Putting the Genie Back in the Bottle: Scotchgard™

Scotchguard™ advertisement, c. 1961

Scotchgard™ advertisement, c. 1961

Scotchgard™ is a 3M product that makes fabrics stain resistant and somewhat water repellent. 3M completely reformulated Scotchgard in May 2000. It turned out that the chemicals used in earlier versions of  Scotchgard were dangerous and persisted in the environment for a long time.

Those chemicals were perfluorinated compounds (“PFASs”), including perfluorooctane sulfate (“PFOS”) and perfluorooctanoic acid (“PFOA”). It’s increasingly clear that these PFOSs are nasty stuff. Even in Scott Pruitt’s world, the EPA says:

Studies indicate that PFOA and PFOS can cause reproductive and developmental, liver and kidney, and immunological effects in laboratory animals. Both chemicals have caused tumors in animal studies. The most consistent findings from human epidemiology studies are increased cholesterol levels among exposed populations, with more limited findings related to:

• infant birth weights,
• effects on the immune system,
• cancer (for PFOA), and
• thyroid hormone disruption (for PFOS).

Scotchgard was manufactured by 3M at a plant in the Twin Cities. 3M left an incredible mess. 3M disposed of wastes containing PFASs at many locations in the Twin Cities metropolitan area, including at dedicated disposal sites, landfills, and unlined dumps. 3M also discharged wastewater containing PFASs from its manufacturing facility directly into a stream that flowed into the Mississippi River and dumped PFAS-laden waste in close proximity to the Mississippi River, allowing the waste to leach into the river. The State of Minnesota claimed that 3M contaminated four major drinking water aquifers supplying the sole source of drinking water for 125,000 residents.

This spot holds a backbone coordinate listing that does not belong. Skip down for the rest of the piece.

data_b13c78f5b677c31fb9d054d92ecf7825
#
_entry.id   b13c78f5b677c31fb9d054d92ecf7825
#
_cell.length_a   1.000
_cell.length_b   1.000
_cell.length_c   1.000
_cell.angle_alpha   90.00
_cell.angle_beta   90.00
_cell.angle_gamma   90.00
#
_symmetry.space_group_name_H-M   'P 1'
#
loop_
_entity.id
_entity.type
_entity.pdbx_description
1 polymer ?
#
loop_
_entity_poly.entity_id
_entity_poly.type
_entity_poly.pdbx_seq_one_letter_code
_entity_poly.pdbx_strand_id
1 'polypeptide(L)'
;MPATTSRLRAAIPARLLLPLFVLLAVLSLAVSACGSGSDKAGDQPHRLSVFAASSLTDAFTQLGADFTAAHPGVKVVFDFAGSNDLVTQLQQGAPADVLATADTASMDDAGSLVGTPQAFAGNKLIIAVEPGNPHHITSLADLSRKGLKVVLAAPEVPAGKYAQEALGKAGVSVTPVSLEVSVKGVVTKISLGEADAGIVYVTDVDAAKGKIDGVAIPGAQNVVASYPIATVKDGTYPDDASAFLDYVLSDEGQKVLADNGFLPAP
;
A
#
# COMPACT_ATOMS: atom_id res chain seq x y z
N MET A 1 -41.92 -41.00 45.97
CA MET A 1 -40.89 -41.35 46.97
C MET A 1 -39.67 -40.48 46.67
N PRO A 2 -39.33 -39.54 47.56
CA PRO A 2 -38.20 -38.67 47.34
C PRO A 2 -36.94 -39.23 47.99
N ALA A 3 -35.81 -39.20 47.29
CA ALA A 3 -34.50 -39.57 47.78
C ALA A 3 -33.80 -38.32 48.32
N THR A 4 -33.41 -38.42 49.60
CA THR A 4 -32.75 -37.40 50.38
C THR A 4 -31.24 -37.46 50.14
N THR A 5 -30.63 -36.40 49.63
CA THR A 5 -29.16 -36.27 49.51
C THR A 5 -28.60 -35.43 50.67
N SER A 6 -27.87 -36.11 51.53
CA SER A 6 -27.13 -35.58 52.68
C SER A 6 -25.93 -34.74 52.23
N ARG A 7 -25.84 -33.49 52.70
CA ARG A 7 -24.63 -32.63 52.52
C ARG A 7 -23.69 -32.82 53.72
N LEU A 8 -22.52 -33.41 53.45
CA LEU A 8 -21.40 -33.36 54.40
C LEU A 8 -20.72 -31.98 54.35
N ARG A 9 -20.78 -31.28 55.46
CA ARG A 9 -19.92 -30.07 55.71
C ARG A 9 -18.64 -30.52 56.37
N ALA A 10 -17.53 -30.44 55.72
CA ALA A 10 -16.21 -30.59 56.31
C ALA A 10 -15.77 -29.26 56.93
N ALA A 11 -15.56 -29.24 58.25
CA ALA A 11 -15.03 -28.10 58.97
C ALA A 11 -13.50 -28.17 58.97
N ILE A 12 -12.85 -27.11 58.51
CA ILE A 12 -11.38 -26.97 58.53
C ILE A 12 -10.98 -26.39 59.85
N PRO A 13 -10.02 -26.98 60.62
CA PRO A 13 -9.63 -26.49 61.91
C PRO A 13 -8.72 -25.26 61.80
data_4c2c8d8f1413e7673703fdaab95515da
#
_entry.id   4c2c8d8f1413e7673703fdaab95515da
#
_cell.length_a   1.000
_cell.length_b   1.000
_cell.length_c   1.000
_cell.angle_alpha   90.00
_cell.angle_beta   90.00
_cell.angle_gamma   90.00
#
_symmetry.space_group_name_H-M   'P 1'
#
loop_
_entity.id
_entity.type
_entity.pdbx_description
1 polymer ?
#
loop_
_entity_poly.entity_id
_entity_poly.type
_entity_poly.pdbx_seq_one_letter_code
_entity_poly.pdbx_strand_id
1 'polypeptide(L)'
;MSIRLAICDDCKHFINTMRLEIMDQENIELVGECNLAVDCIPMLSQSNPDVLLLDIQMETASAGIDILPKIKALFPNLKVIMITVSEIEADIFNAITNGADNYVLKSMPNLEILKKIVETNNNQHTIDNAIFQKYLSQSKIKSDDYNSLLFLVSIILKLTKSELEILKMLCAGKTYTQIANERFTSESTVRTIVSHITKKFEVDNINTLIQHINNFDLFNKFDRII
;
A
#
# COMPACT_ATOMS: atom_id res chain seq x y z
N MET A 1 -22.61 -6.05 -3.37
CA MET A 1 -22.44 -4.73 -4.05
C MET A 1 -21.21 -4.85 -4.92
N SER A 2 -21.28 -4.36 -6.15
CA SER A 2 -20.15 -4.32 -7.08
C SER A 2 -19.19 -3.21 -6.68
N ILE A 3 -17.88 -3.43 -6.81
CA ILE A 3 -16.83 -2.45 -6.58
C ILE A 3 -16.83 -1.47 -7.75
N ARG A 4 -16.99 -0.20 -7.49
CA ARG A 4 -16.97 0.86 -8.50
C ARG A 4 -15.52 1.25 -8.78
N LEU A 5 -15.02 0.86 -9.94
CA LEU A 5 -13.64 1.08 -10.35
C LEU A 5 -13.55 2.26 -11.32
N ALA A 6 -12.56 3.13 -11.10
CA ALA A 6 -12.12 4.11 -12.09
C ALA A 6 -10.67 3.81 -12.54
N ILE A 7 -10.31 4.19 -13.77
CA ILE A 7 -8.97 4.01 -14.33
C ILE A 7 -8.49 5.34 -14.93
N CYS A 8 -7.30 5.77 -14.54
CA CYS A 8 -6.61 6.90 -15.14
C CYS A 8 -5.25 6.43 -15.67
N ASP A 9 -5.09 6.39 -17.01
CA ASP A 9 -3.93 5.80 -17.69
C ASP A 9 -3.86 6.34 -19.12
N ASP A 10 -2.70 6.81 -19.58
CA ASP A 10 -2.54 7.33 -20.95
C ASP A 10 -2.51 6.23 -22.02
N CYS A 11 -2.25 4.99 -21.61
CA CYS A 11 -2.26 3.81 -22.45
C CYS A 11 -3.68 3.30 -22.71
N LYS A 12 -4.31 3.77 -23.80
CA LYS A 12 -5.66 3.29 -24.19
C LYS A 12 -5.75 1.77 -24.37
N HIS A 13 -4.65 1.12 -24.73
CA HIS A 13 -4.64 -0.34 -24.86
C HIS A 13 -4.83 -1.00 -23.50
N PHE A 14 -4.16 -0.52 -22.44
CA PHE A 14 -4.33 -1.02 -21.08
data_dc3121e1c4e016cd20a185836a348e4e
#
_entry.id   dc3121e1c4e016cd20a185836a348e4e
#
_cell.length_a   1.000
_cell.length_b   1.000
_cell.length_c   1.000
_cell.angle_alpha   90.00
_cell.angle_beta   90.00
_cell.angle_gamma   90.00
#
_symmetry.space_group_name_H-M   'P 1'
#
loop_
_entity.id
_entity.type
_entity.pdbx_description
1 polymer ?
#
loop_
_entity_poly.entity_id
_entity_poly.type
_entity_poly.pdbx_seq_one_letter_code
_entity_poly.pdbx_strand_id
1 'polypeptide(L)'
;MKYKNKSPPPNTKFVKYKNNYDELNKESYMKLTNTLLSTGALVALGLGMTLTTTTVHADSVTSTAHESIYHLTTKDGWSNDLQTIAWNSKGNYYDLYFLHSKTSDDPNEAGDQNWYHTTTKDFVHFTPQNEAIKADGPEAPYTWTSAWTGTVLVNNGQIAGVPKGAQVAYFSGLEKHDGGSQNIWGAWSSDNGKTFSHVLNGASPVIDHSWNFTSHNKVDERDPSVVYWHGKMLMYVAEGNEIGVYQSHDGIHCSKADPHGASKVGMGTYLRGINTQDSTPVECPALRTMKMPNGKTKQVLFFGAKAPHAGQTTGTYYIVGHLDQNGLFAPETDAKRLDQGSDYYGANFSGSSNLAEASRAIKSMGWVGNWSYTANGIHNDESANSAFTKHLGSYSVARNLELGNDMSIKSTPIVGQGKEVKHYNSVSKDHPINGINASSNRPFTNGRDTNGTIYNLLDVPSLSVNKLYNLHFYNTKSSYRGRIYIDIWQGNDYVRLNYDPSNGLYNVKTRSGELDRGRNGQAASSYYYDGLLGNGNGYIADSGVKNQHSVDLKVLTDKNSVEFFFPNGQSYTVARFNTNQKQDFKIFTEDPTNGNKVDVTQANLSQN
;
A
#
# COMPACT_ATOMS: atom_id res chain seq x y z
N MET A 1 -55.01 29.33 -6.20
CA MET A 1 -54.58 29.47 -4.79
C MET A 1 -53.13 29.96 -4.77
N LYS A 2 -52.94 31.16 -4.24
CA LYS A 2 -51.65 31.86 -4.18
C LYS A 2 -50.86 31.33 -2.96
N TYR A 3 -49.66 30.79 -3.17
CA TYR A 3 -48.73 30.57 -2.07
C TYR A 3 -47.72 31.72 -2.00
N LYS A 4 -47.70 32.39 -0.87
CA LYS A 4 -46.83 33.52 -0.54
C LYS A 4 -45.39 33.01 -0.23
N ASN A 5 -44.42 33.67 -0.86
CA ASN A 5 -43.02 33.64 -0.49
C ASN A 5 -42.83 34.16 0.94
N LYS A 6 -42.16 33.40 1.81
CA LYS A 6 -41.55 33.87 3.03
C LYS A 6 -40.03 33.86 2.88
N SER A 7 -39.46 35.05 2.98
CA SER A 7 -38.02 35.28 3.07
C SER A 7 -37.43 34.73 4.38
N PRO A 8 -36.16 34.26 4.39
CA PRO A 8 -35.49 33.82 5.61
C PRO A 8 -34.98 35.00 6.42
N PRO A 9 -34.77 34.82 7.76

The State of Minnesota sued 3M. It’s a bigger deal than you’d think: 3M was something of a source of pride to Minnesotans, with a long history of charitable works and was a major employer. The lawsuit was epoch: it lasted seven years, and involved some 27 million pages of documents. There were approximately 200 witness depositions; more than $10 million in tests, fees and costs; over 100 judicial hearings and conferences; in excess of 1,600 court filings; and negotiations lasting 22 hours that resulted in a settlement just before trial was scheduled to begin.

Under the settlement, 3M will pay $890 million, one of the largest environmental settlements in American history and the largest ever as a result of an individual state’s lawsuit. As large as the settlement is, it’s likely not all of the costs of clean up expenses that are going to arise.

While the settlement resolves the State of Minnesota’s claims, other parties still have claims and the documentation created by the Minnesota’s lawsuit has created a kind of library of resources available to future litigants.

But the lesson of Scotchgard and 3M is that the unregulated manufacture and use of chemicals is insanely irresponsible, what ever fantasies Scott Pruitt may have. You cannot get the chemical genies back in to the bottle. We have to live with what ever toxic gunk gets discharged in to the environment. The only sensible way to deal with proposed manufacture of chemicals is to know if they are safe before they go in to products.

Despite what 3M told us, we can’t relax.


One thought on “Putting the Genie Back in the Bottle: Scotchgard™

Comments are closed.